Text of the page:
3. Fresh mozzy’s. Cut up a fresh mozzarella ball and put on toasted bread, crackers, or in a wrap with fresh basil and tomato. Drizzle with olive oil and balsamic vinegar and add a sprinkling of salt and pepper and enjoy.
4. Simple salad. Grab a handful of spinach or micro-greens and throw on a hard-boiled egg (precooked earlier in the week) or goat cheese. Add a couple other veggies of your choosing (onion, radish, broccoli, etc) and drizzle with a quick dressing (whip together extra virgin olive oil, balsamic vinegar, and fancy brown mustard). You can crumble some cracker on top if your feelin’ it.
5. Cottage cheese with strawberries. Pretty simple stuff here, just slice strawberries on some cottage cheese (or yogurt if you’d rather) and eat with a fork or wrap in lettuce and eat with your fingers.
6. Yogurt dipped veggies. Combine just a little bit (to suit your taste) of a ranch seasoning packet with some plain yogurt. Serve with raw veggies of your choosing.
So, there you go. I’m giving you permission to eat small for dinner once and a while. Permission to get out of the kitchen and out enjoying the world.
Do you have any idea’s of your own?? Leave them in the comments.
Here it is folks, I’ve come up with a simple rule to help you choose foods that will keep you on the path of health.
As a Dietitian, I am constantly asked ” What should I do to lose weight?”. I’d always relay to them the simple message from author Michael Pollen “Eat food, not too much, mostly plants.” Its a practical statement ringing with truth and clarity and shifts the focus on health instead of the guilt that arises from weight issues. If only I’d thought of it myself.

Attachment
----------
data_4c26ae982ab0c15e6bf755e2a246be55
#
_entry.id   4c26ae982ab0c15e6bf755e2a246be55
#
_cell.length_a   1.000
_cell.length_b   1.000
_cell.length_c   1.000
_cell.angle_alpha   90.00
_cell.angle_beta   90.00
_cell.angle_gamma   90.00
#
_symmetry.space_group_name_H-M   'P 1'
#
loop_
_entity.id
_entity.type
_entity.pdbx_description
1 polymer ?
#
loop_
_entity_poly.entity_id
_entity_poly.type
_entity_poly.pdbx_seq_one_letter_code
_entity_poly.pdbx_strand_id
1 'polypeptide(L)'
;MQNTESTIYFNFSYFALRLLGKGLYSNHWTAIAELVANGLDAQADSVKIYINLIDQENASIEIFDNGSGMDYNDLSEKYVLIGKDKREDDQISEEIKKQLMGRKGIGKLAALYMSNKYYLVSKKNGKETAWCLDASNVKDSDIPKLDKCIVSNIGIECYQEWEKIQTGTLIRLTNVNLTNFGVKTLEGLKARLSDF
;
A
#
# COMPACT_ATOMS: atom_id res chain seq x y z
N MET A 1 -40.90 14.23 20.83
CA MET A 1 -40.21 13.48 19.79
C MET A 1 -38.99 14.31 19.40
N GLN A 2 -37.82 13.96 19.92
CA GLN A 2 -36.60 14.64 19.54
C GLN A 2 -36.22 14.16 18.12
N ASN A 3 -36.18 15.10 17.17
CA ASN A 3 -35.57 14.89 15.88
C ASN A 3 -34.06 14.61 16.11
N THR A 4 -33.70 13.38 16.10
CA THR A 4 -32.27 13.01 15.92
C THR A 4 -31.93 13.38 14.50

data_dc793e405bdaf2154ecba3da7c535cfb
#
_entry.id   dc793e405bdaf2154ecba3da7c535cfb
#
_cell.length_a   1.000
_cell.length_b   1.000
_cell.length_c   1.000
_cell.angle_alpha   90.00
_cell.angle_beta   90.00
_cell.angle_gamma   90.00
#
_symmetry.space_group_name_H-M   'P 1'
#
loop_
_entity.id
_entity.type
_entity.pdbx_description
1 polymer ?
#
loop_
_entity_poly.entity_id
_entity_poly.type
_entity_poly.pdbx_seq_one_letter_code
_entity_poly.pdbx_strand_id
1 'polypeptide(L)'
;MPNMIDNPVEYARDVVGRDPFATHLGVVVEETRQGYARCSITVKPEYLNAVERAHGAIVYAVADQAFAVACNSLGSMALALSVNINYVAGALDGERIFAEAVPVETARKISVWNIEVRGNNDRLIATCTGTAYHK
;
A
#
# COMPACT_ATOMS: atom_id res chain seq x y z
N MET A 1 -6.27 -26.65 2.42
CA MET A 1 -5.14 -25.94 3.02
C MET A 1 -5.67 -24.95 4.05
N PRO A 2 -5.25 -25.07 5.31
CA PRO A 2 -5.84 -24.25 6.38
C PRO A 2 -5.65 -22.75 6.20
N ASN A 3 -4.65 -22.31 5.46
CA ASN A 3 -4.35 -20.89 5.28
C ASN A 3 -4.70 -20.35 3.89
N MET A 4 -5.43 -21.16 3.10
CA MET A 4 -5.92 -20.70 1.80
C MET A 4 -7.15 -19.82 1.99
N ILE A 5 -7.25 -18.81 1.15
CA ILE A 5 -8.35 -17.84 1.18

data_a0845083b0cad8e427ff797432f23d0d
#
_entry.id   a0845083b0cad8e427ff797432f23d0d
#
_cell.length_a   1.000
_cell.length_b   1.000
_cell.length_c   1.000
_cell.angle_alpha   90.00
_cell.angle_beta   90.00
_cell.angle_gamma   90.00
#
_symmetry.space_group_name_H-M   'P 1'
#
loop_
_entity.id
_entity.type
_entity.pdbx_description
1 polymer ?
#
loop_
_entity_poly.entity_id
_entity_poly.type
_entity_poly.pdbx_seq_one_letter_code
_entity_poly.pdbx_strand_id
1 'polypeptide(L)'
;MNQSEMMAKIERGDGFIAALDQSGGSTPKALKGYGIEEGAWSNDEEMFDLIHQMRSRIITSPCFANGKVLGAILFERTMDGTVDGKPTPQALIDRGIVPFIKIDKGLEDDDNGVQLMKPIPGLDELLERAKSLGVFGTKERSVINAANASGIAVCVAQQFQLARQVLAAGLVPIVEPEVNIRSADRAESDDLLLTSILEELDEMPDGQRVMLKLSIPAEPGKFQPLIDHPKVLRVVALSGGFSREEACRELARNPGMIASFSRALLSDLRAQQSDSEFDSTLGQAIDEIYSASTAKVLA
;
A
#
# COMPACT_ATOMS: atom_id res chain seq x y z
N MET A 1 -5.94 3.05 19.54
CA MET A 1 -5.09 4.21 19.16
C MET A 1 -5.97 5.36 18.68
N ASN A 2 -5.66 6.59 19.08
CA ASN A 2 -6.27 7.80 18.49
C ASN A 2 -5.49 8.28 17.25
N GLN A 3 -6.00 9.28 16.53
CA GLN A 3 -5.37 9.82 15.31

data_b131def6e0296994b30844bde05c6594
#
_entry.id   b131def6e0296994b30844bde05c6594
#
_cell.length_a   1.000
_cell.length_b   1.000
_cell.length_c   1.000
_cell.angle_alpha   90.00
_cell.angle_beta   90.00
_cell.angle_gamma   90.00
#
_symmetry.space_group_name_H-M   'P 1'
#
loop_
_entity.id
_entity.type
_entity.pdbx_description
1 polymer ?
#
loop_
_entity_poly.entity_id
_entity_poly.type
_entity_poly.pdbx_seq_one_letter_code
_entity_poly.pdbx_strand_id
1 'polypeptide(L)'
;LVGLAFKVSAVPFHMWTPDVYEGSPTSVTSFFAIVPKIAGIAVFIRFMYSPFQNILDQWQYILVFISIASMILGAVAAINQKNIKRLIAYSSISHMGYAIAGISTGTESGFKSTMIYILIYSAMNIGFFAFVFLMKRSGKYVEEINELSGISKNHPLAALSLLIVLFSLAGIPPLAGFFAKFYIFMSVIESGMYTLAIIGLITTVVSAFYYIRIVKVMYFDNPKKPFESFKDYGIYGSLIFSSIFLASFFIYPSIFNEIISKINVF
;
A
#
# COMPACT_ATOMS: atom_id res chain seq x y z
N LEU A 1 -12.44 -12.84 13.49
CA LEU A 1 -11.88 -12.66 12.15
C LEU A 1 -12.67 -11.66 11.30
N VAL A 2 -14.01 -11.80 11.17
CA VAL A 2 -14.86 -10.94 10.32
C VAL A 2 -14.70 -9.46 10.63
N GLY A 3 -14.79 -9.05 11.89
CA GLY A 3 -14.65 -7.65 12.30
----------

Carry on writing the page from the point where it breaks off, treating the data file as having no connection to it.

I figured it’s about time for a Dietitian to come up with a statement of simplicity for our community. We can’t let the journalists take over all our authority. I’m here today to reveal my food mantra and explain the meaning behind it. Here it is:
If you think about where your food comes from, there are two general paths. Either it comes from loving situations or non-loving situations. And there are two ways in which food is consumed – loving and non-loving.
Non-loving situations lack care for the environment and care for the consumer. These are the factory farms, the dirty feed lots, the crowded dark hen house, the fast food restaurants , and the chemically showered fields. These are the animals injected with growth hormones and antibiotics to the point they can no longer stand on two feet. The plants and animals that don’t receive the love and respect that human interactions demand.
And the consumer loses.
Our health declines and disease become more common even in the midst of scientific breakthroughs. We might save a couple bucks at the grocery store, but we end up spending it on material items that clog our life and mask happiness. The burden on our health and the health of the environment is shifted from producer to the consumer or government.